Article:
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Thome v. Young Men's Christian Association of Greater Houston Area

United States District Court, S.D. Texas

June 4, 2019

Brionne Thome, Plaintiff,
v.
Young Men's Christian Association of the Greater Houston Area, Defendant.

          OPINION ON SUMMARY JUDGMENT

          Lynn N. Hughes, United States District Judge.

         1. Introduction.

         The question is whether there is substantial evidence to support the claim that Brionne Thome was fired due to pregnancy discrimination in violation of the Civil Rights Act of 1964.[1]

         2. Facts.

         Thome worked as the Youth Development Director of Aquatics for the Young Men's Christian Association of Greater Houston. She was in charge of more than 50 mostly highschool-aged employees.

         At a staff meeting in January 2014, she told the other staffing directors that she was pregnant. Coworkers, including her immediate supervisor, inquired about (a) the identity of the father and (b) if she intended to move closer to her family to raise her child. Questions of this tone continued throughout her pregnancy.

         As her due date approached, she applied for Family & Medical Leave (FMLA). She also planned to extend her time off by using her unused vacation and sick days. Thome says that on one weekend in June of 2014, she worked for 22 hours fixing errors made on time cards by her staff. By that Sunday, June 15, she claimed exhaustion. She sent all of her employees an email suggesting that they may not get paid depending largely on how she felt. The email was immature, sarcastic, mean, and not in accordance with the YMCA nor employment law policies. One parent of a young employee threatened to sue the YMCA. HR was alerted, and Thome was terminated. Thome filed a complaint with the Equal Employment Opportunity Commission citing pregnancy-based discrimination. She exhausted her administrative remedies and received her letter allowing her to sue on July 26, 2017.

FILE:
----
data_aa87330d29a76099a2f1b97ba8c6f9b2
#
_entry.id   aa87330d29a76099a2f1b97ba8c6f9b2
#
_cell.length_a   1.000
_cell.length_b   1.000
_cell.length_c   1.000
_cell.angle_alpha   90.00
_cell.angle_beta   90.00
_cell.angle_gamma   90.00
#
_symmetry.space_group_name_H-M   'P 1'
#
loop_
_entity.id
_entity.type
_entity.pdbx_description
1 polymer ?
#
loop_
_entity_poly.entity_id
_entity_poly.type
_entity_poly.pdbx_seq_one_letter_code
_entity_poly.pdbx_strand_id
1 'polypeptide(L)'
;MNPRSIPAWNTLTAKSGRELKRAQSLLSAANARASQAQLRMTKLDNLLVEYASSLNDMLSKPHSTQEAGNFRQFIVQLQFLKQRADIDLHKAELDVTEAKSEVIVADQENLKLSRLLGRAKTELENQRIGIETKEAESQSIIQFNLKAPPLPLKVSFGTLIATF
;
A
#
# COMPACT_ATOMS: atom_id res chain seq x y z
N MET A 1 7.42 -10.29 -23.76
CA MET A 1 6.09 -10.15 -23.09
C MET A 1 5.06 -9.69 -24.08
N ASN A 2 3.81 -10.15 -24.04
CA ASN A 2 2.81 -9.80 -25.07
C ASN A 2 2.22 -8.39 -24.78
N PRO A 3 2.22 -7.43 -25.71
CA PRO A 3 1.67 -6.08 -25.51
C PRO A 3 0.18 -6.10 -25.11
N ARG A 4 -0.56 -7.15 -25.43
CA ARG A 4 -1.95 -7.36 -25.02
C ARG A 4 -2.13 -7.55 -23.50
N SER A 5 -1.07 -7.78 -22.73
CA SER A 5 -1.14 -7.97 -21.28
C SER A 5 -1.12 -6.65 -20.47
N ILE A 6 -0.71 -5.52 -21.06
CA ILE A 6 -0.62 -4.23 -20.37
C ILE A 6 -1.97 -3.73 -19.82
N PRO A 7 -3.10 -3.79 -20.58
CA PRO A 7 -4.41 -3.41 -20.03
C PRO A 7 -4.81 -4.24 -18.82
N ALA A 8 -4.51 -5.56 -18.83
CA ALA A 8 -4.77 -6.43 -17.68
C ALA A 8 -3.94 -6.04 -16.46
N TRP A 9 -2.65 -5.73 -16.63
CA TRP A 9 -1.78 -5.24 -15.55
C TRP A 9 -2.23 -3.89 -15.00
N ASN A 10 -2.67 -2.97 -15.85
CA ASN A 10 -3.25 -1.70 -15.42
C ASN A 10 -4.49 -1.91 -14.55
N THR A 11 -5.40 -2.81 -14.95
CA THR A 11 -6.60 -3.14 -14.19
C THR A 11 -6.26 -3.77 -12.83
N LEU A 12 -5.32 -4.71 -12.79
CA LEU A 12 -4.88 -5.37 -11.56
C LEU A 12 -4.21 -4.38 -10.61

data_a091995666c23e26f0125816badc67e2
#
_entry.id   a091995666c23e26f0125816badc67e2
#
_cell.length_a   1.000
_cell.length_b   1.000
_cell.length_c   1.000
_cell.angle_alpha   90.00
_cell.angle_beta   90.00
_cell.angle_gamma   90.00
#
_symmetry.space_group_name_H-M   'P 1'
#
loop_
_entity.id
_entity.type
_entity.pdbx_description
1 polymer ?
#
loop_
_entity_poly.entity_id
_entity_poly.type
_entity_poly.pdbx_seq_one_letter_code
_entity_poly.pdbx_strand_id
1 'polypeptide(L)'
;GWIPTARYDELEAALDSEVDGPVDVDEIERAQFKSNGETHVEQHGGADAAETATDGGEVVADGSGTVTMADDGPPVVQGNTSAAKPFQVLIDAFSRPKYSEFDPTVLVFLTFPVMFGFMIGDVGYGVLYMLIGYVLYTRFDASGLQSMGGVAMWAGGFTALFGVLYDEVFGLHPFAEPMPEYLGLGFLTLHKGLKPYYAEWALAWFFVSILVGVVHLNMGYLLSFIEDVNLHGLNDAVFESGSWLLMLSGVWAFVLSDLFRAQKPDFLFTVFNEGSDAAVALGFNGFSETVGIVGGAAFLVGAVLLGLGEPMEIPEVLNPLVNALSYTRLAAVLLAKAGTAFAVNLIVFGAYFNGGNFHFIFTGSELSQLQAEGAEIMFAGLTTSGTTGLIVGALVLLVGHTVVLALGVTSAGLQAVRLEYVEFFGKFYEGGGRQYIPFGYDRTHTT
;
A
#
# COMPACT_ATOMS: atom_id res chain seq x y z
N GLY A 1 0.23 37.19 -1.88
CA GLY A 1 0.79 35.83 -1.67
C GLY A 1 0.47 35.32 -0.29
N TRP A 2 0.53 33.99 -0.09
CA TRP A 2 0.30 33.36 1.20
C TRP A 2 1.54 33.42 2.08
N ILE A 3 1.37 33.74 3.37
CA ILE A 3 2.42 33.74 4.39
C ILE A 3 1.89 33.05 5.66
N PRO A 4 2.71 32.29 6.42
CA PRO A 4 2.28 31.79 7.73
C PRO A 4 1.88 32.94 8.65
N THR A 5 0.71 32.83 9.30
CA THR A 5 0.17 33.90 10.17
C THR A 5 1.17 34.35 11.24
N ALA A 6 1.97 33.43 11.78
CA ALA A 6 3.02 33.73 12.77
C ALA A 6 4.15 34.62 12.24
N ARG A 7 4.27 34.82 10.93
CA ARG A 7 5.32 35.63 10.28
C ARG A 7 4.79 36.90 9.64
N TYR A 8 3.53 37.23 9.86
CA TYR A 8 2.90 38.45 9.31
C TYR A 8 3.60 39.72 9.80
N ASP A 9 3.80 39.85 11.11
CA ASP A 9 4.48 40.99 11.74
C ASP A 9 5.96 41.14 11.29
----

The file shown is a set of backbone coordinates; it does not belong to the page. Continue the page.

3. The Statute.

         A. Title VII Discrimination

         The law forbids an employer from discharging or discriminating against a person with respect to their compensations, terms, conditions, or privileges of employment because of race, color, religion, sex, or national origin. Sex includes, but is not limited to, pregnancy, childbirth, or related medical conditions.[2]

         B. Burden Shifting.

         The law furnishes a process.[3] Thome must first establish a prima facie case of pregnancy discrimination. Then, the burden shifts to the YMCA, which must produce a legitimate, non-discriminatory reason for its actions. The YMCA is not required to convince the court that it was actually motivated by this reason, it only must raise a genuine fact as to whether or not it discriminated against Thome. Next, Thome must supply the court the evidence that (a) the YMCA intentionally discriminated against her because of her protected status and (b) the offered reason was untrue.

         4. Application.

         Thome has not established a prima facie case of pregnancy discrimination. Thome told her supervisors that she was pregnant in January 2014. After this disclosure, she remained employed in the same position, at the same pay rate, by the YMCA ...


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